It was most exasperating for the audience, of course. They were turned out just in the moment when the case had assumed its most exciting form. And what did Hames mean by asking those extraordinary questions? They could not possibly have anything to do with the inquiry. As they filed out into the coolness of the night they morally condemned Edgar Warner to death. The coroner beckoned Hames to his side as he packed up his papers.
"I suppose you have worked all this out?" he said. "Still, after the evidence offered to-night, I was rather surprised that you did not apply for a warrant. On the girl's testimony, I should certainly have granted one."
"Then you regard Warner as guilty of the crime, sir?" Hames asked.
"Certainly I do. The evidence is absolutely overwhelming. It is all on record, too."
"Yes, I admit that," said Hames thoughtfully. "Now I am bound to confess that until Miss Matty came to me, and volunteered her evidence, I regarded Warner as guilty. Everything pointed that way. The finding of that torn acceptance was almost conclusive. It was after Miss Matty had told her story that I came to the conclusion that Warner had nothing whatever to do with it."
The coroner shrugged his shoulders. He could not follow the logic of it at all. It was strange to him that the most damning piece of evidence on the part of the prisoner should be construed into one of the main planks of the defence. Hames was a very smart officer and worthy of a better place, but he was carrying his modern methods and ingenious deductions too far.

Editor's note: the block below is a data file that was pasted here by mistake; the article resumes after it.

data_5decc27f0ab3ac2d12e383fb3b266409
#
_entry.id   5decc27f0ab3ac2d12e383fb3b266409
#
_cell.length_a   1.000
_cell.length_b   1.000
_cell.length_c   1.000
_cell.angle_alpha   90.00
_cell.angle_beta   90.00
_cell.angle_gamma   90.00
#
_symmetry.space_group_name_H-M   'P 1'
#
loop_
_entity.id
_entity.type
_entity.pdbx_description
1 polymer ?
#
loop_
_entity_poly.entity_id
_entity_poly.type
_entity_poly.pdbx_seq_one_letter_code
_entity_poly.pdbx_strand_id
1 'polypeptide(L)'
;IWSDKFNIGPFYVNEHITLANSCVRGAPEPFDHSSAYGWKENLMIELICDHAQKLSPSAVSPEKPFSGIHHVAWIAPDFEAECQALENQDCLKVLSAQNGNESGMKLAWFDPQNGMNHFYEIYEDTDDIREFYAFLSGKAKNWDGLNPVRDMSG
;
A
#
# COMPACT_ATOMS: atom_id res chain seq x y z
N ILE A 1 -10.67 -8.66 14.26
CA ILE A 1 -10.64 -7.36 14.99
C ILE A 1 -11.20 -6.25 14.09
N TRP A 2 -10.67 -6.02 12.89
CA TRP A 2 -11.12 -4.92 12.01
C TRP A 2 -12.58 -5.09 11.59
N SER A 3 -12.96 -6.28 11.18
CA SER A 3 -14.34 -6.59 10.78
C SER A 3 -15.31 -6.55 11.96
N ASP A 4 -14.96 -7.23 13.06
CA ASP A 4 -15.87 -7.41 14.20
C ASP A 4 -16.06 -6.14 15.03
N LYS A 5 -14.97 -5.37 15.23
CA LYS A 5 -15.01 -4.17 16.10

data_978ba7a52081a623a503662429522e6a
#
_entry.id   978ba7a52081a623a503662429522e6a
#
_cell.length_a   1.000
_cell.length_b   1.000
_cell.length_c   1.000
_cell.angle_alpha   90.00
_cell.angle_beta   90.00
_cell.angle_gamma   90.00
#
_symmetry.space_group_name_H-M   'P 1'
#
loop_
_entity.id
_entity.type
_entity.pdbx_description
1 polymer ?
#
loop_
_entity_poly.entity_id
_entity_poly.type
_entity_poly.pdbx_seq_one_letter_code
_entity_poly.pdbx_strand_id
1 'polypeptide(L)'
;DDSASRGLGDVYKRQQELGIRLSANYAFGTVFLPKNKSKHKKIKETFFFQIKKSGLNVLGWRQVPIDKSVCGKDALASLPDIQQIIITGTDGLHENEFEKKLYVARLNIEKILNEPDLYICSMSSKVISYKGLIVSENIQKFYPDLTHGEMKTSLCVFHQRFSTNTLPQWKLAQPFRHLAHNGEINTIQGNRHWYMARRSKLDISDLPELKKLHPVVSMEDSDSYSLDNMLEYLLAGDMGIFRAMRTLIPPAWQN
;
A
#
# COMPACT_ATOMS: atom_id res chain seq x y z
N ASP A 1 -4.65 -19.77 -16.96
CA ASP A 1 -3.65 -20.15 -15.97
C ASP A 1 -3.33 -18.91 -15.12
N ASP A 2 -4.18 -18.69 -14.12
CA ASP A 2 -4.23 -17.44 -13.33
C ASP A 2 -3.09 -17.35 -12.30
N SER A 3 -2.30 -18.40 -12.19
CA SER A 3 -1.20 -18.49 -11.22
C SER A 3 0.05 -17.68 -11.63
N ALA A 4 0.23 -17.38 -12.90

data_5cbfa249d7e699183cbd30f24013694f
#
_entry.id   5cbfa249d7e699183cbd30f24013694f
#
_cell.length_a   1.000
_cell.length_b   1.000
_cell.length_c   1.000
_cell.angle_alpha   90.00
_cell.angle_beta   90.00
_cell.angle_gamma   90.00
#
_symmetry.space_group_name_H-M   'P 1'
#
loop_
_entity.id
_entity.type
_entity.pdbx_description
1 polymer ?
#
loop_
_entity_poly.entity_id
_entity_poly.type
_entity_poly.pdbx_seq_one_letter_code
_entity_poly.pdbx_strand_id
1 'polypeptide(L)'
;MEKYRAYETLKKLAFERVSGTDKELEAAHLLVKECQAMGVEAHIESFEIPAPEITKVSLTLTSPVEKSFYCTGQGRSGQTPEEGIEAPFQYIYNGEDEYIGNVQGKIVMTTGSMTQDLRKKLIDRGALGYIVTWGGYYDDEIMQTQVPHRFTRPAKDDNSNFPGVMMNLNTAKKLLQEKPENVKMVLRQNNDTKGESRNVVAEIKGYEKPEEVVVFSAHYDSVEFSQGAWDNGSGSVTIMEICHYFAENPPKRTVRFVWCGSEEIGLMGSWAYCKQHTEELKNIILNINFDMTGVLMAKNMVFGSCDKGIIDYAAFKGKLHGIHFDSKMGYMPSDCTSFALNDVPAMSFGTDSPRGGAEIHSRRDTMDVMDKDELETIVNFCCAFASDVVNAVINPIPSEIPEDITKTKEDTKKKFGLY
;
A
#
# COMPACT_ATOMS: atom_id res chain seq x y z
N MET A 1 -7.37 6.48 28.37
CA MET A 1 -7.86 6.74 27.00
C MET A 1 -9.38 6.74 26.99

Hames hurried along and caught up Warner as the latter was turning into his gate. The house was close on the roadside, with the hall window flush with the road. To keep out prying eyes, stained glass of sorts had been put in the window, but when the hall gas was fully on a dim outline of the interior could be seen. It was possible to make out the stair carpet and certain objects in the broad window ledge. One of the most conspicuous objects there was the telephone that had caused all the trouble.
"May I come in for a few minutes?" Hames asked.
"If you like," Warner replied, none too graciously. "There is nobody in the house. Directly people began to talk—as they did almost before the breath was out of Tuson's body—I sent my wife to her mother and the maid to her home. I have been doing for myself ever since. I suppose you haven't come for me?"
"No," Hames said. "On the contrary, I am here to assist you if I can."
Warner turned into his study. His hands trembled as he lit the gas.
"I am an innocent man," he cried passionately. "I swear to you in the presence of my Maker that I was not out of the house on the night of the murder. It would be an easy thing, quite the prudent thing, to admit having sent that telephone message and to declare that I changed my mind after. All this flashed across me in court to-night, and I could have done it easily. But I never sent that message. If this is to be my last word on earth, I never sent it, Hames."
"My dear sir, I am perfectly well aware of that," Hames said quietly.
Warner gazed at the speaker, as if doubting his meaning.
"You are one of the very few who regard me as not guilty?" he asked.
"I am certain of it," Hames said. "Mind you, I thought so at one time. I thought so until, curiously enough, the most damning evidence of all was tendered against you. Then I began to ask questions. I was about your house last night for an hour or more. I saw something, a little thing, that gave me an idea. That is why I asked you those questions to-night. If you had been deaf in your left ear I should have regarded you as guilty. As it is, I know that you are quite innocent."